mountains slackline festival

Image credits: Giordano Garosio

There’s nothing quite like lounging in a hammock, relaxing in the outdoors and feeling the breeze while hanging hundreds of meters from the ground. Wait, what?! You read that right – at this festival, balance is key – not just because it’s a slackline festival, but also because you get to relax and rest in hammocks hanged way above the ground.

mountain slackline festival

Image credits: Balaz Mohai

Participants call themselves “slackers” – because of the slacklines they balance themselves on. This extreme sport is somewhat similar to rope walking, but the slackline is different from a traditional rope – it has a slightly flattened shaped and has slack, meaning that it can move side-to-side or bounce.

mountain slackline festival

Image credits: Sebastian Wahlhuetter

The festival takes place every year in one of Italy’s most beautiful places – the Dolomites. This place also has a historical significance, being one of the most bloody battle fields in WWI. 15.000 soldiers were killed there, most of whom were young.

mountain slack line festival

Image credits: Sebastian Wahlhuetter

“We discovered this mountain as a perfect place for highlining and wanted to stimulate this historic place in a different and new way. During the war soldiers of our age killed each other and sorrow, hate and fear dictated their daily life… The sound of granates and guns introduced the winter, but we introduce the winter with happiness, teamwork and a big passion for the mountains. This meeting brings highliners and mountain passionate people from all over the world together”, organizers write on the festival’s website.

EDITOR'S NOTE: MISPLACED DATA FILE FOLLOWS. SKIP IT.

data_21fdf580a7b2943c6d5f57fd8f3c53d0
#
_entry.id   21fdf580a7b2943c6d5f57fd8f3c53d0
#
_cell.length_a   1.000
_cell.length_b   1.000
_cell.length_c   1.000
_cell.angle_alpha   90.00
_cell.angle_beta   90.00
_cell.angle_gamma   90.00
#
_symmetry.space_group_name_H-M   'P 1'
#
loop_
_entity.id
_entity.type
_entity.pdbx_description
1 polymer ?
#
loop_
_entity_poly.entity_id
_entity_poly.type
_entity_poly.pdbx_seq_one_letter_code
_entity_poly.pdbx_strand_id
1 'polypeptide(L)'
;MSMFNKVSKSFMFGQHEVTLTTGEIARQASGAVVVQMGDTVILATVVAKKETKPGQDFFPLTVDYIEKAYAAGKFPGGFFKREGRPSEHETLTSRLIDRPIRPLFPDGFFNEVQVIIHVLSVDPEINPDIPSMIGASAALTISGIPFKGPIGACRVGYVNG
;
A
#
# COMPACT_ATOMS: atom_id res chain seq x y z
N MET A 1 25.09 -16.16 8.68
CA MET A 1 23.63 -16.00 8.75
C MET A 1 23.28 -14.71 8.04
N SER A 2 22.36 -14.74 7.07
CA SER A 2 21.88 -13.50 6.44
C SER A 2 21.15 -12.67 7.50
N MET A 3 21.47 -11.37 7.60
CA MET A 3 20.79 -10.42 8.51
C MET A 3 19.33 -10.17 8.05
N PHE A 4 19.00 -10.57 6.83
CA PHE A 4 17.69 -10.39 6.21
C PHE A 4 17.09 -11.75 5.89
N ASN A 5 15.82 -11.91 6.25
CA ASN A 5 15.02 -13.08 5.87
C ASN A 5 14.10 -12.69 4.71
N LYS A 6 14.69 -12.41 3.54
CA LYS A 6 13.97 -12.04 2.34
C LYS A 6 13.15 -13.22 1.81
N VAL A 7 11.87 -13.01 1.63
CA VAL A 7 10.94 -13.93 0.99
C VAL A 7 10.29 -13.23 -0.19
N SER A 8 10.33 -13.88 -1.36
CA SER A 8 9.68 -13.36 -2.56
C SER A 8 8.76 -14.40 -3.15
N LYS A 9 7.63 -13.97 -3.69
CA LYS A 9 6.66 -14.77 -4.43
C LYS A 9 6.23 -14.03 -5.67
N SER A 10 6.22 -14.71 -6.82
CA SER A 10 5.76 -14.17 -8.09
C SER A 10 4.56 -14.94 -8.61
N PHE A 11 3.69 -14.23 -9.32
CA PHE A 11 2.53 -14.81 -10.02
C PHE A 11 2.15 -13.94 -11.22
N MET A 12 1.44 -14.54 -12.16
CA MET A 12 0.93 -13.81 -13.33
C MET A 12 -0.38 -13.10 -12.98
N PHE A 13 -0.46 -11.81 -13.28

Image credits: Sebastian Wahlhuetter

Aside for practicing and competing in the extreme sport, participants can also watch movie and presentations, meet up with special guests and participate in yoga workshops. I’m not sure if I want to sign up, or run as far away as I possibly can.

Image credits: Sebastian Wahlhuetter

Image credits: Sebastian Wahlhuetter

Image credits: Sebastian Wahlhuetter

Image credits: unknown (via Bored Panda).

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